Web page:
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Musical Rhetoric and Performance Practice in Dietrich Buxtehude’s Organ Works.

Thorley, Anthony John (2015) Musical Rhetoric and Performance Practice in Dietrich Buxtehude’s Organ Works. MA by research thesis, University of York.

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Rhetoric may be defined as the faculty of observing in any given case the available means of persuasion. This is not a function of any other art. Applying Aristotle’s definition of rhetoric as the art of persuasion, this study investigates how different ‘means of persuasion’ are employed within Dieterich Buxtehude’s organ works. Elements of oratory considered within this inquiry include the dispositio, elocutio and pronunciatio. Style and setting (ethos), intellectual content (logos), and emotional effect (pathos) are also observed as fundamental constituents of both rhetoric and Buxtehude’s organ works. It will be shown that the schematic within Buxtehude’s praeludia, are not superficially juxtaposed ideas, but speeches in sound, or Klangrede carefully aligned to the Classical dispositio, reflecting both affective and logical concepts. Each rhetorical section within the praeludia encapsulates a breadth of persuasive and intellectual processes. Buxtehude’s chorale preludes, since they are motivated by text, are shown to employ figurative embellishments which depict, heighten and amplify imagery and allegory. Finally, rhetorical performance practice is considered, where methods of communication, expression and delivery are explored. According to Alexander Silbiger, ‘much has been written on the application of rhetorical principles to German music of the Baroque; many theorists have concerned themselves with these issues in an age when music was so often conceived as an art of persuasion’. Few Baroque composers, Marshall argues, would have ‘challenged the proposition that music expresses “something,” that it is a language in its own right, a “language of sentiments” conveying certain feelings and concepts.’ This study therefore, is undertaken with the view that greater insight into Musica Poetica offers performers aspirational tools with which to enthral, persuade and move listeners. Musical rhetoric is not and should not be constrictive, neither should it be a compendium of technical or compositional regulations, but should facilitate a philosophy which allows performers to bring a rhetorical dimension to their music.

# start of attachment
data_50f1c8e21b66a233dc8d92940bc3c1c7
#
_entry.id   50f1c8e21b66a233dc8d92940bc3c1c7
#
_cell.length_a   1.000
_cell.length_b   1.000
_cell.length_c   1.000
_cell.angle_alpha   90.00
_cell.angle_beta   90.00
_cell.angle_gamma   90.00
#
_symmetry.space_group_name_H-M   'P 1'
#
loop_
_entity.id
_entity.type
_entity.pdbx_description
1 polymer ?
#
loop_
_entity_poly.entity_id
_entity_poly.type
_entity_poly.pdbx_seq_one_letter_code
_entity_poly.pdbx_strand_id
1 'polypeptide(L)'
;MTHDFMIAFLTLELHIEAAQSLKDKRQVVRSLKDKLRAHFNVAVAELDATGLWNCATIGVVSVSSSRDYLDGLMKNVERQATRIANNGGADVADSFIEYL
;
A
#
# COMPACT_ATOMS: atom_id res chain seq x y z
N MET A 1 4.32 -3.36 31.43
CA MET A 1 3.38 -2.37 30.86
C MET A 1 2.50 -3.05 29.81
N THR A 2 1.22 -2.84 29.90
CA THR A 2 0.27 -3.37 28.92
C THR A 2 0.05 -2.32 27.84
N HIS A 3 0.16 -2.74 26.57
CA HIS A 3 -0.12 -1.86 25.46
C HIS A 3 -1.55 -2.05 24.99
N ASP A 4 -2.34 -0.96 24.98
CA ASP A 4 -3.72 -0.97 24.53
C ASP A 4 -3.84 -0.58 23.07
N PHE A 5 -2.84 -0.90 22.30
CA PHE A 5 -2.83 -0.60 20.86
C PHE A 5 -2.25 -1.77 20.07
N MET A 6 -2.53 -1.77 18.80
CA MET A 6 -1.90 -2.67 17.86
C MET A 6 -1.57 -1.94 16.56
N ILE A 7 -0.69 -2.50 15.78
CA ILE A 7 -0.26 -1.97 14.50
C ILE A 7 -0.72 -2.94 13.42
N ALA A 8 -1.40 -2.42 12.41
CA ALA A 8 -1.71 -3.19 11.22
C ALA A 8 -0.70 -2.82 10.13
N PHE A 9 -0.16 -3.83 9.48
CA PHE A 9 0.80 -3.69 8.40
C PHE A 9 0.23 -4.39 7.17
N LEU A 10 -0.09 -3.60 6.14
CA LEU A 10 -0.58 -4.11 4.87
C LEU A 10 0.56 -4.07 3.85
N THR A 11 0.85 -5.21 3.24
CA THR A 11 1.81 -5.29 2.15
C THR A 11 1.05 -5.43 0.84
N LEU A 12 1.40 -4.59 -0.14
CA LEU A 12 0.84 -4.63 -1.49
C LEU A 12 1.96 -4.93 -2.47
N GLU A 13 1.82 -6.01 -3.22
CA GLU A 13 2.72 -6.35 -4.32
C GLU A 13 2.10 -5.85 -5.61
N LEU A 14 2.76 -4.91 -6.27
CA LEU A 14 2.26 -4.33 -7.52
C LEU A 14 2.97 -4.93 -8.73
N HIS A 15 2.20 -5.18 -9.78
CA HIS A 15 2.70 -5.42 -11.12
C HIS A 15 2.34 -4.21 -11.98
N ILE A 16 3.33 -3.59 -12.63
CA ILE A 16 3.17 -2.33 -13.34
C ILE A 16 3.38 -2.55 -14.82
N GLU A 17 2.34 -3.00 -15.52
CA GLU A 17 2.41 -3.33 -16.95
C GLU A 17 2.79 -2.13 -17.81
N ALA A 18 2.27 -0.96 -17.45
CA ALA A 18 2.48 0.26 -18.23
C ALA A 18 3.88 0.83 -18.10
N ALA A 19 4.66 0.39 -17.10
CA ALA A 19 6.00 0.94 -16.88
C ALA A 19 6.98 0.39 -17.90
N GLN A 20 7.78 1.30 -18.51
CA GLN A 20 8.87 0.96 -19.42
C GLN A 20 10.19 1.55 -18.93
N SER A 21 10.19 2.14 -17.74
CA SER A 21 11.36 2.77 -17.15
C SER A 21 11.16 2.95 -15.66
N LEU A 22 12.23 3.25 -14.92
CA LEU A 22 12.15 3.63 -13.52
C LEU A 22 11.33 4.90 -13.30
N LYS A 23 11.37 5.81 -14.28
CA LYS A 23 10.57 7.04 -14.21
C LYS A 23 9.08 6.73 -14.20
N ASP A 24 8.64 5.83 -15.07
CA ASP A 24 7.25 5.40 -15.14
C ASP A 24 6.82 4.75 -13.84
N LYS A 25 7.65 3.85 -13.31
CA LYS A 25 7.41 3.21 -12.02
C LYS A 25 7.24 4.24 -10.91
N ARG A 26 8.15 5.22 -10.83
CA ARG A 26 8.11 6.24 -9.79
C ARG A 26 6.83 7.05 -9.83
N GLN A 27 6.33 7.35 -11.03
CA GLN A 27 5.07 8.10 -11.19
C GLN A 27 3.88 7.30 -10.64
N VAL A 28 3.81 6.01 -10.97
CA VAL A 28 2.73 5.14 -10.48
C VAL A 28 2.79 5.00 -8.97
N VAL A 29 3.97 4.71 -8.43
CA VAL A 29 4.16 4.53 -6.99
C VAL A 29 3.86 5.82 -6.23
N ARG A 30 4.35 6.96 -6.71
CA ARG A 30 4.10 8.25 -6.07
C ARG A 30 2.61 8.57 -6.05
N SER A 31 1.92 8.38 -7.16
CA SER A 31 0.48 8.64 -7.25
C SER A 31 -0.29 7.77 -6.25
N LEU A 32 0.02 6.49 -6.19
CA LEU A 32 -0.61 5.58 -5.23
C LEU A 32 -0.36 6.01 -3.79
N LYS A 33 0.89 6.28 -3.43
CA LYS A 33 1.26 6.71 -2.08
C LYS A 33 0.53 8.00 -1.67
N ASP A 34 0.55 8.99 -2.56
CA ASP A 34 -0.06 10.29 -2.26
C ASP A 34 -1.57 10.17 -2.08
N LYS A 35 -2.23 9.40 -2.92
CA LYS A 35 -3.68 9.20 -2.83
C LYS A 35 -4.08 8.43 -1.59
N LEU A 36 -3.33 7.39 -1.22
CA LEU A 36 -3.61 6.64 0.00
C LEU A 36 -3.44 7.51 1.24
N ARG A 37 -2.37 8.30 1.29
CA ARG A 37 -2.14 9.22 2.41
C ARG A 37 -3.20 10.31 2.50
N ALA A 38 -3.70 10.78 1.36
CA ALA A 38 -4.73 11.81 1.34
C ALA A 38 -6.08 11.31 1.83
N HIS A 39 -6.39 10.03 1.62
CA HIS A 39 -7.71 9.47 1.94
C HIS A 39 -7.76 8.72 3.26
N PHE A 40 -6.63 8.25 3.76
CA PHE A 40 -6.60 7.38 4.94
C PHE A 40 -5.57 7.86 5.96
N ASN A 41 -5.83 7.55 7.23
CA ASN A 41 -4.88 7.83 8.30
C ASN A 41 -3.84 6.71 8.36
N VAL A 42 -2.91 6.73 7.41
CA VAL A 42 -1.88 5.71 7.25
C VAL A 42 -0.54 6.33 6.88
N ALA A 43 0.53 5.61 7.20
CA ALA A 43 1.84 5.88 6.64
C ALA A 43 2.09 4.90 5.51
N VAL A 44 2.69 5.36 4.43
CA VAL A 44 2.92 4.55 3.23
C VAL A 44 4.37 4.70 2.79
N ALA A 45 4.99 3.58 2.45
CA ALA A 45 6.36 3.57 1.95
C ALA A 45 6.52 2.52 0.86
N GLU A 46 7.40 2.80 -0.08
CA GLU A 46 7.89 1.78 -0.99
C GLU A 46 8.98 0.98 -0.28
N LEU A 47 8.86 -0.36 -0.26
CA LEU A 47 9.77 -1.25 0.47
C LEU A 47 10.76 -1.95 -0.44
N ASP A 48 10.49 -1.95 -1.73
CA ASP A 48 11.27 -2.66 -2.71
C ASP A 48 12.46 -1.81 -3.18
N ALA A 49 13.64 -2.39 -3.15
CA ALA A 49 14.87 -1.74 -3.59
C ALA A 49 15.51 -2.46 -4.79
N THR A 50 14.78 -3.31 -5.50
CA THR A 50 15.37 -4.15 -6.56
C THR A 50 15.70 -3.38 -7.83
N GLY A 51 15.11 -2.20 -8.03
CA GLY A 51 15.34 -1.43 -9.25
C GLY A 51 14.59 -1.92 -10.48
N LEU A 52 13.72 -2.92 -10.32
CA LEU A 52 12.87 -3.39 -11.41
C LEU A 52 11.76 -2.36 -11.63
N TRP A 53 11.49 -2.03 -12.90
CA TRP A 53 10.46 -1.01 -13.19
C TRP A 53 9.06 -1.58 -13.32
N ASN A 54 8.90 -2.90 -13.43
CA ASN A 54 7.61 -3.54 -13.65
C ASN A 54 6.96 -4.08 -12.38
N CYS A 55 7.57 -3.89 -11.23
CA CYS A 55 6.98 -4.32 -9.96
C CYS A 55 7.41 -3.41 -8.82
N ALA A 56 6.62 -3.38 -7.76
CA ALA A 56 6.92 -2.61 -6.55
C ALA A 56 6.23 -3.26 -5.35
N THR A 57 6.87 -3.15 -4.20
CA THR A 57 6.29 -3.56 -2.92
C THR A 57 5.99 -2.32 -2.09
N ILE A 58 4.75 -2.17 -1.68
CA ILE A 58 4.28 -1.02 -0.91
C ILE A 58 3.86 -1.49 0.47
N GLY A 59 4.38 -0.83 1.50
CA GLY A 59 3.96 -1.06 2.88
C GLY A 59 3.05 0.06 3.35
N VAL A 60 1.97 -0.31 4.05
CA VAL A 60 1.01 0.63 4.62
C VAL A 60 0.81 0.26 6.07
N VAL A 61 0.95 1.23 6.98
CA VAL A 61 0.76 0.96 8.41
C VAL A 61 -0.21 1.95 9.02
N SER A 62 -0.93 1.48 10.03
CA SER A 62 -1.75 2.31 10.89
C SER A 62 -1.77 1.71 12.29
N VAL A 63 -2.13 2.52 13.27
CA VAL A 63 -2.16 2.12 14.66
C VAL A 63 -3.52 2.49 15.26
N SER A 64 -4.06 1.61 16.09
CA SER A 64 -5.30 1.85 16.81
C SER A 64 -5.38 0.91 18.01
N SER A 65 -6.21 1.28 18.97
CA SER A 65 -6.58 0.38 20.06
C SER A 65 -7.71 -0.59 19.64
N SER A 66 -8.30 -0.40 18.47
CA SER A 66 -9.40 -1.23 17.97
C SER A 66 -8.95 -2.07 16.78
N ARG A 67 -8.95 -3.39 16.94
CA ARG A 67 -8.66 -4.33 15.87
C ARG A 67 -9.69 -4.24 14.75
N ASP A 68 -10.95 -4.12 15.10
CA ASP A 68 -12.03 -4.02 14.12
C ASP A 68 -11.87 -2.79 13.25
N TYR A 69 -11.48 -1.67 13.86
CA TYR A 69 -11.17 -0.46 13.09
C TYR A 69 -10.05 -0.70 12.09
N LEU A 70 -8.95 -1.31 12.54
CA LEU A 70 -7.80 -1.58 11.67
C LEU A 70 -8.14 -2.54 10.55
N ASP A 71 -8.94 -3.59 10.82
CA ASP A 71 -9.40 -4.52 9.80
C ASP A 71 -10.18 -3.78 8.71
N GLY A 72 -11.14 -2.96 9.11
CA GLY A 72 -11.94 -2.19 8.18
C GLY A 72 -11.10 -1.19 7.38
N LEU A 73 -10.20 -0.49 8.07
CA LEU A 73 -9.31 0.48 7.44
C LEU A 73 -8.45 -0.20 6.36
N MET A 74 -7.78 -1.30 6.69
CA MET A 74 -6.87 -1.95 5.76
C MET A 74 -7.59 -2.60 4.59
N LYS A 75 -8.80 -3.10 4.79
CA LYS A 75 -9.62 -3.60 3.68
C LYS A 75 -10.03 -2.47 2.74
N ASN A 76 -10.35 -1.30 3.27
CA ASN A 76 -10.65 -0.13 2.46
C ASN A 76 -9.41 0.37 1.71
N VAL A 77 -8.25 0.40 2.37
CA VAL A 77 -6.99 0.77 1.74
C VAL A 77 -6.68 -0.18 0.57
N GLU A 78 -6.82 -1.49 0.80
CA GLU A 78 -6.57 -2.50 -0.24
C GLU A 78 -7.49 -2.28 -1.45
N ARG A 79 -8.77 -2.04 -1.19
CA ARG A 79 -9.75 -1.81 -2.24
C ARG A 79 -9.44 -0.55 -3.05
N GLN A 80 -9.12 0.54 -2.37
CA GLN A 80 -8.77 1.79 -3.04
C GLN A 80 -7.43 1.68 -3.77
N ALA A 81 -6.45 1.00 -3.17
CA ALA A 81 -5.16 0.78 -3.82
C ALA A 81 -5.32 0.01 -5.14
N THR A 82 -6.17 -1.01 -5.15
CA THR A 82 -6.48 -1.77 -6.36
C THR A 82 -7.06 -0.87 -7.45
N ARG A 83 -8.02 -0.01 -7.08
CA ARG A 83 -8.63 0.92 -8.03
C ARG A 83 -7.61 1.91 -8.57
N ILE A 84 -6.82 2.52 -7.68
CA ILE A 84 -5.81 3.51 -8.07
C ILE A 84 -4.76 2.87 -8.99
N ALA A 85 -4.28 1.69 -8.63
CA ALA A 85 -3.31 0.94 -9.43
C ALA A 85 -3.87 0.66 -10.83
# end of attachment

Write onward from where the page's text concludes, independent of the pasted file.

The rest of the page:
Item Type: Thesis (MA by research)
Academic Units: The University of York > Music (York)
Depositing User: Mr Anthony John Thorley
Date Deposited: 26 Aug 2015 10:44
Last Modified: 26 Aug 2015 10:44
URI: http://etheses.whiterose.ac.uk/id/eprint/9661

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